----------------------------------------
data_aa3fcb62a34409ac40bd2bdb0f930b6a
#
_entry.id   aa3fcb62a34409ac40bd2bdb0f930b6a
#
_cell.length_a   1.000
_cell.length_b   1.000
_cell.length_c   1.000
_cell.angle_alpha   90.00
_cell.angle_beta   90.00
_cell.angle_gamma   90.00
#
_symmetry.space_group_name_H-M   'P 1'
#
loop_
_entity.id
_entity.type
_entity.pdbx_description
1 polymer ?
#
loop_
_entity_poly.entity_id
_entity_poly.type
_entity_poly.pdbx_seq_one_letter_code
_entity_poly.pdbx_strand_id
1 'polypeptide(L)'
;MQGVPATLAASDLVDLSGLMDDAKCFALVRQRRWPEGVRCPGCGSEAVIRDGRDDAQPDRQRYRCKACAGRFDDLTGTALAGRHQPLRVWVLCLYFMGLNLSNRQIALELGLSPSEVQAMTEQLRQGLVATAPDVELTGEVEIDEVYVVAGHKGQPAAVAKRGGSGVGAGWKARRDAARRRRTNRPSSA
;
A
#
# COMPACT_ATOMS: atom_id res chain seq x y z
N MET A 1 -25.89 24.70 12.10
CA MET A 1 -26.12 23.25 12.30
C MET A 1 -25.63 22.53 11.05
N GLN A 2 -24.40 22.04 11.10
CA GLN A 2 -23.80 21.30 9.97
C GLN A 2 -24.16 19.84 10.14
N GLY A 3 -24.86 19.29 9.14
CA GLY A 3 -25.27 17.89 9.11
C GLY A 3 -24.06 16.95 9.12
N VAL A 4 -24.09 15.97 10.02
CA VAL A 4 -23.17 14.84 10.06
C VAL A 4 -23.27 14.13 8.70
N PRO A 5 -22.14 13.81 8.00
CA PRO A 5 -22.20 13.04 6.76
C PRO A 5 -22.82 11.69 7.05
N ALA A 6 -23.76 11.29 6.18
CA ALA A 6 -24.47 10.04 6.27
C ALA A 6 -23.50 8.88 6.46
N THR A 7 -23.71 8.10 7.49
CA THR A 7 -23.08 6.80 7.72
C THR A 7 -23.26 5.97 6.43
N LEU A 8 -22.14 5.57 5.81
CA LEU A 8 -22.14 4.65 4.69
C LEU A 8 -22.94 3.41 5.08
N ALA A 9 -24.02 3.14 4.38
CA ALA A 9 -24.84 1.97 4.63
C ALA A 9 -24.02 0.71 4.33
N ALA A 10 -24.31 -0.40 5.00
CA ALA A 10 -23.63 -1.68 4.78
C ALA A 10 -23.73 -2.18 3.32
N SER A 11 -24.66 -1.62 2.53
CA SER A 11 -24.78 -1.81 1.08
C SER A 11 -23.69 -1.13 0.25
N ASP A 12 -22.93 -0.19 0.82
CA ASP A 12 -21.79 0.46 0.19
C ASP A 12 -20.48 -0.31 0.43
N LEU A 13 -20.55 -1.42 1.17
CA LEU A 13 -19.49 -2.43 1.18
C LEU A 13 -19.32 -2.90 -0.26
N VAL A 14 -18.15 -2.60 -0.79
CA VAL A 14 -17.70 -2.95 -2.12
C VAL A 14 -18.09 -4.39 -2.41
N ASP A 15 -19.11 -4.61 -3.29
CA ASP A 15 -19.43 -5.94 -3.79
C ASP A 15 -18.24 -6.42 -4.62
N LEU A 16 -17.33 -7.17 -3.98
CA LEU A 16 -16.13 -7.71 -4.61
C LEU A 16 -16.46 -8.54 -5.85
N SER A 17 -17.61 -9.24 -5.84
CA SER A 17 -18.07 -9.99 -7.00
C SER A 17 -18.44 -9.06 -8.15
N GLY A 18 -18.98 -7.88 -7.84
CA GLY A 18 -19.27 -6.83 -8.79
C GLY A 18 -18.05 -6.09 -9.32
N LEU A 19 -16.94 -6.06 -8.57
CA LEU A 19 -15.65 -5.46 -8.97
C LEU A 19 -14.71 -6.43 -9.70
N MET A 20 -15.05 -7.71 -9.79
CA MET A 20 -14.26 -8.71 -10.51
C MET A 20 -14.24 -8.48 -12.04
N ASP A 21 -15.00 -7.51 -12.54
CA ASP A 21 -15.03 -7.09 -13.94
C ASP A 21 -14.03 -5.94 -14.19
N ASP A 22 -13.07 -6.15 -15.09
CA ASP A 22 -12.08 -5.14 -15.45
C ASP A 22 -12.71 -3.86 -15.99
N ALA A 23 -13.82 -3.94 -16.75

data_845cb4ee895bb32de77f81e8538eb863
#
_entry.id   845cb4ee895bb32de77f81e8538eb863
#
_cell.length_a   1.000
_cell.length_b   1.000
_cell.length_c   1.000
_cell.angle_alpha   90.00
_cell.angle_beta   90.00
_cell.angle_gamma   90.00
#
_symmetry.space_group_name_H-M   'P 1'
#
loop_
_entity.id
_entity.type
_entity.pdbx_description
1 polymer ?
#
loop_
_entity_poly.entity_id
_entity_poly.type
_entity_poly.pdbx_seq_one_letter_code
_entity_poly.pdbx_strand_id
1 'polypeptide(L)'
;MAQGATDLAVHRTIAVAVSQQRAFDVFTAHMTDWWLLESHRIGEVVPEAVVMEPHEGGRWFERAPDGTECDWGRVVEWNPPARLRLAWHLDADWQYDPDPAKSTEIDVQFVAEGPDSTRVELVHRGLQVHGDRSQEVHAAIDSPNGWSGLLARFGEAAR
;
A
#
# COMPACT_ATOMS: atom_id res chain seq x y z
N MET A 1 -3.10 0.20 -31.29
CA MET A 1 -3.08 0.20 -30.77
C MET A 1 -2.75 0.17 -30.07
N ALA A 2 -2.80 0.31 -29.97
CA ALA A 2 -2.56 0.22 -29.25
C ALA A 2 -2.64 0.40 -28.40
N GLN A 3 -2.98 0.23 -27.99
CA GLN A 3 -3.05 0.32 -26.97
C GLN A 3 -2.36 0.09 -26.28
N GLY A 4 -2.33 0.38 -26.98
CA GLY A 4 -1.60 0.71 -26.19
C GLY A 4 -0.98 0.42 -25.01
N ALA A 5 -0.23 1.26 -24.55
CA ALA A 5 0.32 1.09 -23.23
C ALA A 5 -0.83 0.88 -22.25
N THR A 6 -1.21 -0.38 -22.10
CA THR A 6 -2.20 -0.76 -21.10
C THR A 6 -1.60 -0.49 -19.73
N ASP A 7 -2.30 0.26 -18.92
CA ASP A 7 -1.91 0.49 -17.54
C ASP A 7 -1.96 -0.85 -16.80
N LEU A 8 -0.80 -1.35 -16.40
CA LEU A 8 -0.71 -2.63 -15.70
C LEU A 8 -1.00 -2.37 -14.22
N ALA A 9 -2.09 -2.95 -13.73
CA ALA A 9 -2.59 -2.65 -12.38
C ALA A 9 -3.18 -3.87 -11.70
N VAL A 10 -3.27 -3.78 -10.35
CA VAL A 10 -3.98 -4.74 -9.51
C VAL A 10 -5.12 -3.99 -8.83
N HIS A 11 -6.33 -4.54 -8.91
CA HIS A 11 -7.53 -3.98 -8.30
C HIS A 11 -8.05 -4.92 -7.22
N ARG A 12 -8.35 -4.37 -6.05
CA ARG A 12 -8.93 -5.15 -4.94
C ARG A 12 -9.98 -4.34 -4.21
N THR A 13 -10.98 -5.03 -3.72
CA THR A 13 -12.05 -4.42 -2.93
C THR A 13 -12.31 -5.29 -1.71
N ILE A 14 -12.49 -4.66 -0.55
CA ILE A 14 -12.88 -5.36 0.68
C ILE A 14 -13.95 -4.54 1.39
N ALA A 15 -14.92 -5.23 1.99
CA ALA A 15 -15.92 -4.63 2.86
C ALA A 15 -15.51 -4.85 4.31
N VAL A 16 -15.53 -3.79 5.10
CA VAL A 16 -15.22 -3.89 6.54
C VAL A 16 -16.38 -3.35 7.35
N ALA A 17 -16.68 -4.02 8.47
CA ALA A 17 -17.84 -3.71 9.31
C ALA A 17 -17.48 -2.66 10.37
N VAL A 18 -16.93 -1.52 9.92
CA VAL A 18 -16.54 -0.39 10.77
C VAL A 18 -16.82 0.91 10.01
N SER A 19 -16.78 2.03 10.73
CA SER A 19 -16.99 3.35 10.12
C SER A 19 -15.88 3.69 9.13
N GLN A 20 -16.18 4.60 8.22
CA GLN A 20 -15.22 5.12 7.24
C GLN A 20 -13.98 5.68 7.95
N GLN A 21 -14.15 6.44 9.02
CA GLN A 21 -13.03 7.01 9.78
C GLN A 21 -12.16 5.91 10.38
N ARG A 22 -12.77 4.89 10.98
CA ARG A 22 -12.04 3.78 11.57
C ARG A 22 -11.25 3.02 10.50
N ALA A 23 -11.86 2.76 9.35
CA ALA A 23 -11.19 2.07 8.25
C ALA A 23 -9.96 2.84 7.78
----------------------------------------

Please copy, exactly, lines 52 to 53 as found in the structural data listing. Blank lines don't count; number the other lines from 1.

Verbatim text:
N LEU A 8 -22.14 5.57 5.81
CA LEU A 8 -22.14 4.65 4.69